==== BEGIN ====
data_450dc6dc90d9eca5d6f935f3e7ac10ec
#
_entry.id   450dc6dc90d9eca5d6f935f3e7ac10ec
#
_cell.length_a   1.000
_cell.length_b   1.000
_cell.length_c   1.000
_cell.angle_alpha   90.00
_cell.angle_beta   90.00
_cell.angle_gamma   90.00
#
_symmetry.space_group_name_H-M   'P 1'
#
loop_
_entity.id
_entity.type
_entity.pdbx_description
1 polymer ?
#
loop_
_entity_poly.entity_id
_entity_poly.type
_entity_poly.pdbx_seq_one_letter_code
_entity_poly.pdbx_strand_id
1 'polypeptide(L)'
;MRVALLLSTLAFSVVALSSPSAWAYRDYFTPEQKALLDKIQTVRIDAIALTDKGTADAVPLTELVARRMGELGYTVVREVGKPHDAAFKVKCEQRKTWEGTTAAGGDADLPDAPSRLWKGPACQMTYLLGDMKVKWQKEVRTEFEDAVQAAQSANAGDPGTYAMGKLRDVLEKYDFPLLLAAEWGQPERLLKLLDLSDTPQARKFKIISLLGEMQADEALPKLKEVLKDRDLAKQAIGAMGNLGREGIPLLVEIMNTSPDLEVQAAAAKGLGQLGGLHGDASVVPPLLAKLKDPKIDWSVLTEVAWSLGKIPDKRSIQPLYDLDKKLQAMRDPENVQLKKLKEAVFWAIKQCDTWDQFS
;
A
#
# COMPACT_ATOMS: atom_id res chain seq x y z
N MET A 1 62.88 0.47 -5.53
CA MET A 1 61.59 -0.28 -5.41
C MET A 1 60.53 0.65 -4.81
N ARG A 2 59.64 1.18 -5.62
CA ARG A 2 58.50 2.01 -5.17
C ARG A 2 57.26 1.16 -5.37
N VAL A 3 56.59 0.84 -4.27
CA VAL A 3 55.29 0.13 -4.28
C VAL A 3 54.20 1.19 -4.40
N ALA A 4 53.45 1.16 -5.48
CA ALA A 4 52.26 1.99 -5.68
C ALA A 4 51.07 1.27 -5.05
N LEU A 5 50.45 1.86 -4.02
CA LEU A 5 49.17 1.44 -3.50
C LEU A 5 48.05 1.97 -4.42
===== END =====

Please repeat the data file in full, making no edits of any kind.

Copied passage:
data_450dc6dc90d9eca5d6f935f3e7ac10ec
#
_entry.id   450dc6dc90d9eca5d6f935f3e7ac10ec
#
_cell.length_a   1.000
_cell.length_b   1.000
_cell.length_c   1.000
_cell.angle_alpha   90.00
_cell.angle_beta   90.00
_cell.angle_gamma   90.00
#
_symmetry.space_group_name_H-M   'P 1'
#
loop_
_entity.id
_entity.type
_entity.pdbx_description
1 polymer ?
#
loop_
_entity_poly.entity_id
_entity_poly.type
_entity_poly.pdbx_seq_one_letter_code
_entity_poly.pdbx_strand_id
1 'polypeptide(L)'
;MRVALLLSTLAFSVVALSSPSAWAYRDYFTPEQKALLDKIQTVRIDAIALTDKGTADAVPLTELVARRMGELGYTVVREVGKPHDAAFKVKCEQRKTWEGTTAAGGDADLPDAPSRLWKGPACQMTYLLGDMKVKWQKEVRTEFEDAVQAAQSANAGDPGTYAMGKLRDVLEKYDFPLLLAAEWGQPERLLKLLDLSDTPQARKFKIISLLGEMQADEALPKLKEVLKDRDLAKQAIGAMGNLGREGIPLLVEIMNTSPDLEVQAAAAKGLGQLGGLHGDASVVPPLLAKLKDPKIDWSVLTEVAWSLGKIPDKRSIQPLYDLDKKLQAMRDPENVQLKKLKEAVFWAIKQCDTWDQFS
;
A
#
# COMPACT_ATOMS: atom_id res chain seq x y z
N MET A 1 62.88 0.47 -5.53
CA MET A 1 61.59 -0.28 -5.41
C MET A 1 60.53 0.65 -4.81
N ARG A 2 59.64 1.18 -5.62
CA ARG A 2 58.50 2.01 -5.17
C ARG A 2 57.26 1.16 -5.37
N VAL A 3 56.59 0.84 -4.27
CA VAL A 3 55.29 0.13 -4.28
C VAL A 3 54.20 1.19 -4.40
N ALA A 4 53.45 1.16 -5.48
CA ALA A 4 52.26 1.99 -5.68
C ALA A 4 51.07 1.27 -5.05
N LEU A 5 50.45 1.86 -4.02
CA LEU A 5 49.17 1.44 -3.50
C LEU A 5 48.05 1.97 -4.42